According to the Equis Labs survey, a growing number of Latino voters were more concerned about economic issues – an area considered Trump’s asset – than immigration.

The former president has been widely criticized for his stance on immigration, in particular for the foul language and terms he used to describe undocumented migrants.

More Latino voters thought Trump, who had a reputation as a successful businessman, was well-equipped to take the country through a tough economic period, the researchers said.

Supporters respond as then-President Trump speaks at a roundtable on Latinos for Trump Coalition in Phoenix, Arizona on Sept. 14

Supporters respond as then-President Trump speaks at a roundtable on Latinos for Trump Coalition in Phoenix, Arizona on Sept. 14

Supporters respond as then-President Trump speaks at a roundtable on Latinos for Trump Coalition in Phoenix, Arizona on Sept. 14

Trump also received support from first-time voters and those who are believed to be inclined not to participate in the political process, or, as Equis Labs puts it, “those with the lowest partisan formation.”

Still, the data isn’t compelling enough to indicate that the GOP can comfortably rely on these voters to vote for its candidate next time.

“We know enough to say that these look like real-life voters,” said analysts at Equis Labs.

Neither side should assume that a Spanish voter who casts a vote for Trump in 2020 will be jailed as a Republican moving forward.

“Nor can we assume that this shift was exclusive to Trump and will return on its own.”

Election observers said older Latino voters tend to be more conservative, meaning they are against higher taxes, support gun rights, and also support the business community.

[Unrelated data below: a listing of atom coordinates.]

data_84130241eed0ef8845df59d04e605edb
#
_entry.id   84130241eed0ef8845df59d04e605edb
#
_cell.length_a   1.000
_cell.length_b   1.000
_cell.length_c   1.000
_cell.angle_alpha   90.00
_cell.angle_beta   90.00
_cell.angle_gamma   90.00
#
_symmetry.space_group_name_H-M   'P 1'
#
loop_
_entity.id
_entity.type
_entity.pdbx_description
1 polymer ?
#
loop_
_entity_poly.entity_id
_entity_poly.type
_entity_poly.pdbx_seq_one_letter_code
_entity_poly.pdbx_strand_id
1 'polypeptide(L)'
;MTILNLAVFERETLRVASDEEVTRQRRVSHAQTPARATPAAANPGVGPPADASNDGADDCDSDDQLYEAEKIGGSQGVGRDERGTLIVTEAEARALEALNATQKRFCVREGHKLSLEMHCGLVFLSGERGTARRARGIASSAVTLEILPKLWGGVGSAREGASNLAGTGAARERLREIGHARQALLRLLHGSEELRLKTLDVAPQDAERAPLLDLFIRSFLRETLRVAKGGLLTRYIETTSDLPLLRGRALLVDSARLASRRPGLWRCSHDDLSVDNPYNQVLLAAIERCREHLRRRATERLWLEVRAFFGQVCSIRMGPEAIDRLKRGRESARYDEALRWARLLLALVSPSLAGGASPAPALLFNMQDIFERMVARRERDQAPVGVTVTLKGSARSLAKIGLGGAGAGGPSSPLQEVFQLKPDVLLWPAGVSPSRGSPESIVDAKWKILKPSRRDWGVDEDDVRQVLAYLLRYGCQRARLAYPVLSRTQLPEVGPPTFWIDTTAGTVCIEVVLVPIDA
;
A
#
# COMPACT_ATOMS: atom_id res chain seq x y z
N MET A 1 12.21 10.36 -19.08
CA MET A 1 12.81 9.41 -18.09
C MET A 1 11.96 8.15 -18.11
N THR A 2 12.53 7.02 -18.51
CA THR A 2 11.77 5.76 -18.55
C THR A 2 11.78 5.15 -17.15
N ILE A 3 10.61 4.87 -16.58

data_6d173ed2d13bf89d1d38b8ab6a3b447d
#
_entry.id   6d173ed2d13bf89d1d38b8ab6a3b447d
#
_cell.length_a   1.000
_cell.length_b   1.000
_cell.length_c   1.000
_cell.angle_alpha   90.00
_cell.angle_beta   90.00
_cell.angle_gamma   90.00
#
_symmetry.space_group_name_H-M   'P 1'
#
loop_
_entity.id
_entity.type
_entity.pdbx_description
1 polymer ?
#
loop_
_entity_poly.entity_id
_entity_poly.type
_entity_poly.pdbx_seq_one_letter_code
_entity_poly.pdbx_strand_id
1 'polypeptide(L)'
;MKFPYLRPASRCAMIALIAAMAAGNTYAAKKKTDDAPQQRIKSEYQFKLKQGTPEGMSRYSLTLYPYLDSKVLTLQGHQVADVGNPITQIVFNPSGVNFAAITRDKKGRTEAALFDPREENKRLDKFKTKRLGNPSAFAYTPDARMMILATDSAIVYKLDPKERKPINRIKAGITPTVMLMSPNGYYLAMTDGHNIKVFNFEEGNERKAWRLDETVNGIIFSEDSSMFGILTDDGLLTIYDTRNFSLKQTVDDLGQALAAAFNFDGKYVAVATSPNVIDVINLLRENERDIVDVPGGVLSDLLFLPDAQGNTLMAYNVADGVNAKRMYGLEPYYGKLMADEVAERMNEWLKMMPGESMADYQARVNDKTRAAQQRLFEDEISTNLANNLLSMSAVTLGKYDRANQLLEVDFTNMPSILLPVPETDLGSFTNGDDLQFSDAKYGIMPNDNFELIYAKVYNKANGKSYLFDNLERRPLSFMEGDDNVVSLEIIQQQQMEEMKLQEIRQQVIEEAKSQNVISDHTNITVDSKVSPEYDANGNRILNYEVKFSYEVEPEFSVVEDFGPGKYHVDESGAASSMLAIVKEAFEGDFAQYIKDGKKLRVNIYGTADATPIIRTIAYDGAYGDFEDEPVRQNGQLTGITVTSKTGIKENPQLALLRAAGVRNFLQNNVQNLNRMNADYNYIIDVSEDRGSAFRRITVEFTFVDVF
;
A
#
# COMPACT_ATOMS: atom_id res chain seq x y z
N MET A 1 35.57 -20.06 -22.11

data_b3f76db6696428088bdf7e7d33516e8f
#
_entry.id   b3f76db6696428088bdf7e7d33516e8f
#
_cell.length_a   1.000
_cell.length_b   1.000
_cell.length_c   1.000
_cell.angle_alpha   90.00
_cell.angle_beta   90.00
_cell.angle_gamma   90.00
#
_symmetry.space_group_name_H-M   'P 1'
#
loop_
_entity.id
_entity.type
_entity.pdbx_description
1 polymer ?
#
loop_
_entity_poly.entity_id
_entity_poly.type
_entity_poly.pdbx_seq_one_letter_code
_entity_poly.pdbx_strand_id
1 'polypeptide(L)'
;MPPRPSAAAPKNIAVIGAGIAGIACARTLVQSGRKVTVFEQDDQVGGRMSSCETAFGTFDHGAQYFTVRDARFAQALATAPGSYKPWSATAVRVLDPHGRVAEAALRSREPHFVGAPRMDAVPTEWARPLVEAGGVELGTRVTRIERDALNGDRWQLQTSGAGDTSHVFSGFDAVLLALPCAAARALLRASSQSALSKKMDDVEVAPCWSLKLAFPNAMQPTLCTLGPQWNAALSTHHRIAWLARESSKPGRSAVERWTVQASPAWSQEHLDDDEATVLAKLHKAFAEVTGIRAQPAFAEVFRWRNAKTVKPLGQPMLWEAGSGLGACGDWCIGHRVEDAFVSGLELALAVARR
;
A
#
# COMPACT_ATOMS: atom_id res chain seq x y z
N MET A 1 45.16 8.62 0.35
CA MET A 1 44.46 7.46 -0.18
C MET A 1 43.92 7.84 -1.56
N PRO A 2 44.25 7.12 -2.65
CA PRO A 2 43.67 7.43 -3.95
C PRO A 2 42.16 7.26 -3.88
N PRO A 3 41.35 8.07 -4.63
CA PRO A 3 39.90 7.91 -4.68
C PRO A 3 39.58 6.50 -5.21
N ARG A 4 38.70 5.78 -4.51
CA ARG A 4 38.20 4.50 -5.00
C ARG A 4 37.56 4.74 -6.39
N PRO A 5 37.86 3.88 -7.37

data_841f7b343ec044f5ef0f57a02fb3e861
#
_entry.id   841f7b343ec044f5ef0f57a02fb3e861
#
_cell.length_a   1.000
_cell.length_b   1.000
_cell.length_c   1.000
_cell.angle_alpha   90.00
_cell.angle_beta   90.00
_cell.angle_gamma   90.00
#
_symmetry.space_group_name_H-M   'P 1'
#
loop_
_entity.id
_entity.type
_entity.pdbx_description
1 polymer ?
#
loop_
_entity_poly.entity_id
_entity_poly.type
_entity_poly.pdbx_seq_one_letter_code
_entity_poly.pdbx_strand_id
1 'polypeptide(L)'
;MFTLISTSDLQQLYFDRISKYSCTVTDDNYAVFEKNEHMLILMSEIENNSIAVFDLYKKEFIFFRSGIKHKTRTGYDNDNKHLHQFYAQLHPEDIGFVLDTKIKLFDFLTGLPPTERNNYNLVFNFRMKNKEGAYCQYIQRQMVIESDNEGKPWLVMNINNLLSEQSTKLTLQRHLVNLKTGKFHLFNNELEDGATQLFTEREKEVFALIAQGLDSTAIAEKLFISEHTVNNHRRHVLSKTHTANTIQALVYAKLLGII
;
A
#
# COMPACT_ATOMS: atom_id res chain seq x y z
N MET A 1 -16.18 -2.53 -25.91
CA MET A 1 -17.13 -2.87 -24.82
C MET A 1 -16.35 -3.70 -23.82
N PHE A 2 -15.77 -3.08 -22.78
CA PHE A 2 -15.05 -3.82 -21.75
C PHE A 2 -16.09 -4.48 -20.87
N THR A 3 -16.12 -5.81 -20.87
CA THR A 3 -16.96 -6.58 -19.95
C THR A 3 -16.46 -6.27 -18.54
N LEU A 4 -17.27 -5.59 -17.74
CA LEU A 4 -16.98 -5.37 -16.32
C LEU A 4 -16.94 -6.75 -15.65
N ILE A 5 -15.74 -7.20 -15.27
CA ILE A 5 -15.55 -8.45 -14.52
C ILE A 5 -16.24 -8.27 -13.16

Trump also managed to siphon Latino votes from those outside of the Cuban and Venezuelan expatriate communities who are considered more conservative by default.

Carmen Peláez, a Miami-based Cuban-American filmmaker who wanted to boost voter turnout in favor of Biden, said Latinos in South Florida were prone to misinformation and conspiracy theories spread online.

“People love to blame the Cubans, but you can’t just blame the Cubans,” she told the Times.

“There is cancer in our community, and it is misinformation, and it affects us all.”

Pelaez also said the Democratic Party took Latino voters for granted and falsely assumed Trump’s harsh anti-immigrant rhetoric meant they were firmly in the blue column.

While a large number of Latino voters self-identify as Democrats, there is a significant ballot box that could be considered `` variable voters, '' according to the analysis.

While a large number of Latino voters self-identify as Democrats, there is a significant ballot box that could be considered `` variable voters, '' according to the analysis.

While a large number of Latino voters self-identify as Democrats, there is a significant ballot box that could be considered “ variable voters, ” according to the analysis.

“It was assumed that all Latinos would be pro-immigration, or they were taken for granted because they were believed to be a lost voice,” she said.

‘You will never lose a vote if you are really willing to participate. But being willing to participate means putting aside your own prejudices. ‘

Trump also made huge gains in highly Latino areas along the South Texas border.

He won the sparsely populated Zapata County, south of Laredo, after losing it 2 to 1 to Clinton four years ago.

And he closed the gap in larger counties covering the border towns of Laredo, McAllen and Brownsville, adding tens of thousands of votes in parts of the state that had long been considered a democratic stronghold.

McAllen and Brownsville are part of the Rio Grande Valley, a region ravaged by COVID-19 last summer with hospitals ramping up and some patients having to be flown to other parts of the state.

The Rio Grande Valley was also directly affected by Trump’s immigration policies, including the construction of a border wall and a policy separating migrant children from their parents in 2017 and 2018.

With the wall and reinforced Border Patrol staff, Trump has helped expand employment in the area.